In the investment business, we're very good at talking about when to buy. We can wax poetic about the single-digit piece-to-earnings (P/E) ratio and the deep-discount to book value or the return on equity. It's the selling part we all need to work on...
The reasons investors hang on to a stock are so vast and complex, it would take a team of psychiatrists at least a decade to begin analyzing them. Typically, the two major reasons are greed and emotional attachment. Greed is simple: we like making money and we want to make more. The emotional attachment is the weird part. I've always been a big fan of the Warren Buffett philosophy on how to deal with the emotions involved in holding stocks: that stock doesn't know that you own it. The hundred shares of Cisco (Nasdaq: CSCO) doesn't tell you it loves you when you come home from work. If it does, we've got bigger problems.
It's OK to sell stuff. Look at it like you would a party. Eventually you have to leave and if you're an upstanding citizen (as most Street Authority readers are), you prefer to leave when things are nice.
The party with energy master limited partnerships (MLPs) has been quite nice. But it might be time to thank the hostess, grab your wife's coat and chat about how lovely it was on the drive home.
There are tons of reasons why you should lighten up on energy MLPs. Unfortunately, I'm constricted on time and space so I'll highlight three of them.
1. Gains are getting obnoxious and slowing down -- Many MLP gains during the past two years have been twice that of the broader market.
The Alerian MLP Index has returned 31% during the past 12 months. Atlas Pipeline Holdings LP (NYSE:AHD) has racked up a 268.4% gain during the same period. Kinder Morgan Energy LP's (NYSE:KMP) trailing P/E has ballooned to 52.5 (not that P/E's are the primary metric used to analyze energy MLPs, but it's still a toppy indicator).
I'll pick on Kinder Morgan a little more for the sake of example. In the past 12 months, the stock has returned 8.4% compared to about 55% for the S&P 500. Now, 8.4% isn't bad, but it's nothing like Kinder Morgan's run for the prior 12 month period of 41.5%. It looks like we're seeing a little bit of a trend reversal.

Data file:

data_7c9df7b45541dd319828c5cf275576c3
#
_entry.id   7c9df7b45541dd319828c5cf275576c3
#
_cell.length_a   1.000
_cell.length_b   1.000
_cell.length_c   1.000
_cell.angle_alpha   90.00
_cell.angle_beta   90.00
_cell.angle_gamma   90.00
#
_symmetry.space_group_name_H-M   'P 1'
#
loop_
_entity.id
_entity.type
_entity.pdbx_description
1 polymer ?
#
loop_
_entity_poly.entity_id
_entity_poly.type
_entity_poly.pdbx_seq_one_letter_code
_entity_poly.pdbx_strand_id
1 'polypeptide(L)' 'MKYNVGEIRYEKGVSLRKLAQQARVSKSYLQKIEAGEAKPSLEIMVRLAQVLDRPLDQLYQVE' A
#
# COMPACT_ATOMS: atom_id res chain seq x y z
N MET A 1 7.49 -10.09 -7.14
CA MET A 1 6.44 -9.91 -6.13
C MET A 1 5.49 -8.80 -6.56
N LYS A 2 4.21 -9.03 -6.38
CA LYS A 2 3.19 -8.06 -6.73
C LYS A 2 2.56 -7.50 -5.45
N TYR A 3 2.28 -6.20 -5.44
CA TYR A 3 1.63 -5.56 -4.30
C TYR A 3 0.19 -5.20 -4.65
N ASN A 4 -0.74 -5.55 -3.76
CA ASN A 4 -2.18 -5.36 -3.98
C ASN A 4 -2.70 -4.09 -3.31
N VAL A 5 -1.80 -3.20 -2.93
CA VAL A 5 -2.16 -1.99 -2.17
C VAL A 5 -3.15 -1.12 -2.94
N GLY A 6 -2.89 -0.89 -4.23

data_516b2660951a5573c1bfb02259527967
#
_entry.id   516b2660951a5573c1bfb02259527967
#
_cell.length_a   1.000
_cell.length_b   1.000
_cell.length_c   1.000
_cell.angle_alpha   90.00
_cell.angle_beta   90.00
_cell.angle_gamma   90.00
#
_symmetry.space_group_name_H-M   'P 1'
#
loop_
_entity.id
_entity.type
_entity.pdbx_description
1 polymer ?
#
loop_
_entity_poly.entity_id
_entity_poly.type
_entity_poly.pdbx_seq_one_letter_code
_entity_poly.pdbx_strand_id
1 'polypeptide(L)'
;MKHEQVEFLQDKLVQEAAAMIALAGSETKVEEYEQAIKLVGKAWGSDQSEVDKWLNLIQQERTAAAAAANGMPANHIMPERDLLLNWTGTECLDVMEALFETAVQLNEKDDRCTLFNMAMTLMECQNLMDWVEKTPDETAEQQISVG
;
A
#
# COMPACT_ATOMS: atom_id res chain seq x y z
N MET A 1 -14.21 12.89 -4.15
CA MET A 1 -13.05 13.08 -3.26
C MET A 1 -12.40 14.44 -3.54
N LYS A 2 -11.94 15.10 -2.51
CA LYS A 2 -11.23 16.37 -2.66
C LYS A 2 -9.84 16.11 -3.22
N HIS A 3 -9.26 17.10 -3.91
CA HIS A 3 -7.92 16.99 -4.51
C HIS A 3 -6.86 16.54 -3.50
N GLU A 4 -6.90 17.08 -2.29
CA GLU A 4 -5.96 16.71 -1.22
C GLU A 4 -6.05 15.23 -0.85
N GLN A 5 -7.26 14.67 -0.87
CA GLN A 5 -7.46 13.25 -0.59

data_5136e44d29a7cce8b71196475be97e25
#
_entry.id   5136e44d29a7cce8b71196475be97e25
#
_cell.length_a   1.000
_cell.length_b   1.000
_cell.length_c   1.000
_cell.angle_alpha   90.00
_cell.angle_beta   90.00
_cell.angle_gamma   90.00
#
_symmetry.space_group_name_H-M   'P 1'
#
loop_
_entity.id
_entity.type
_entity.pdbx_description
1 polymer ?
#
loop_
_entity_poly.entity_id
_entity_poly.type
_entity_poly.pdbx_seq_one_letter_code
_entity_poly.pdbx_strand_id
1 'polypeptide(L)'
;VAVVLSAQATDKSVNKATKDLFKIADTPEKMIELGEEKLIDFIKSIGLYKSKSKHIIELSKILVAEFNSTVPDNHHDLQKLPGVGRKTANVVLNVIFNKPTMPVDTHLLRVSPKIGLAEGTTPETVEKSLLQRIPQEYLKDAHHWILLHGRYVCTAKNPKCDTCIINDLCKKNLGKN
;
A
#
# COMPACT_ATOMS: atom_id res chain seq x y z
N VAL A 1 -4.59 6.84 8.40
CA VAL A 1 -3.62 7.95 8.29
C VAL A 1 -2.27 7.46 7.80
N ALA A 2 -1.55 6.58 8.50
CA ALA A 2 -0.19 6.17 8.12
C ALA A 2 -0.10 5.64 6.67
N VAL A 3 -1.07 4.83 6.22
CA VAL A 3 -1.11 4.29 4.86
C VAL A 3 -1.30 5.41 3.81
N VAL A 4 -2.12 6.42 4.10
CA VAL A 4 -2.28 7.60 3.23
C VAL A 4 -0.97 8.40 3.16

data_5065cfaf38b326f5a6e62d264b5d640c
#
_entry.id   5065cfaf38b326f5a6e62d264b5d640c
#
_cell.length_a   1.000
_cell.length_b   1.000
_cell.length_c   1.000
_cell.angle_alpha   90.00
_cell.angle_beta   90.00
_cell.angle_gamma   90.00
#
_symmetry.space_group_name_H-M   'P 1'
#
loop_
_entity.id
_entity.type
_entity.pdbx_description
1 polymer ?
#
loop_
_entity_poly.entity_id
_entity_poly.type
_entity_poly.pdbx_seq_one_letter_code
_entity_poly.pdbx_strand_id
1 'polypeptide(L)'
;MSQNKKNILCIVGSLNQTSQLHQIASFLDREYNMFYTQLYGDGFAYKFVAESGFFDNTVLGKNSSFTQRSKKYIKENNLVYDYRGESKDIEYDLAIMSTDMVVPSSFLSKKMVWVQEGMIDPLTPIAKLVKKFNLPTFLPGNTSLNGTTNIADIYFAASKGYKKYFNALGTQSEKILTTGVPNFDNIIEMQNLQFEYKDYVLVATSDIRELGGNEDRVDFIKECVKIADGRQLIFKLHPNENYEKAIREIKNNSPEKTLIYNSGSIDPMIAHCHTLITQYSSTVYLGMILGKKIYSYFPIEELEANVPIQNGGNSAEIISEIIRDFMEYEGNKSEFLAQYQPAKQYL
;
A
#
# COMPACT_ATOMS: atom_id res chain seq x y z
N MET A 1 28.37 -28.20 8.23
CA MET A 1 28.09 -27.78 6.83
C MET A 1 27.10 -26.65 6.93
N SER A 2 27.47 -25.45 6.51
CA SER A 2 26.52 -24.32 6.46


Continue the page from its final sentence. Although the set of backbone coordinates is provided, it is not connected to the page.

2. Public demand and interest is bordering on obsessive -- Financial media can't talk enough about pipeline MLPs. Energy exposure AND yield!
Last week, the ringmaster of the financial media circus, Jim Cramer, interviewed two pipeline company CEO's on his "Mad Money" TV show, and it seems that every other caller on the show's "Am I Diversified?" segment holds at least one energy MLP. Obviously, individual investors can't get enough. The MLPs have had no problem raising capital.
Navios Maritime Partners LP (NYSE: NMM), for example, has announced plans to offer 4 million common units with a 30-day option for the underwriters to purchase an additional 600 thousand units to cover other allotments. And the Wall Street investment-packaging factory continues to crank out products bundling energy MLPs. If the public wants it, Wall Street will manufacture it. Remember all of the tech stock-centric UIT's (Unit Investment Trusts) and mutual funds of the late 1990s? A lot of us would like to forget...
3. Oil prices are going to trend lower -- What goes up is eventually going to come down. Analysts expect West Texas Intermediate Crude (WTI) to trade at $88/bbl, $92.65/bbl and $92.29/bbl on average for 2011, 2012, and 2013. That's about a 20% pullback based on recent prices.
Yes, analysts are often dead wrong. Yes, there's plenty of weirdness to go around in the world's oil spigot also known as the Middle East. But prices will come back. Consumers will tire of $3.50-plus/gallon gasoline and take necessary measures (driving less, carpooling, public transportation, bicycles, etc.) to put the kibosh on demand. Economics 101 -- gonna happen.
I've always found it interesting how MLP unit prices were affected by oil prices. The MLP's are basically in the transportation business -- much like the railroad. The price of the fluid should be irrelevant to moving it from Tulsa to Tacoma. Markets are queer things aren't they? Action to Take --> The obvious action here would be to take some money off of the table or, at the very least tighten your stop loss orders. No stop loss order? Then by all means put them in place. Another precaution would be to write call options on existing positions. At this writing, a Kinder Morgan September call at $75 pays $1.40 per contract. Can your stock be called out at $75? You bet. But you still kept the income and the option premium. Better safe than sorry.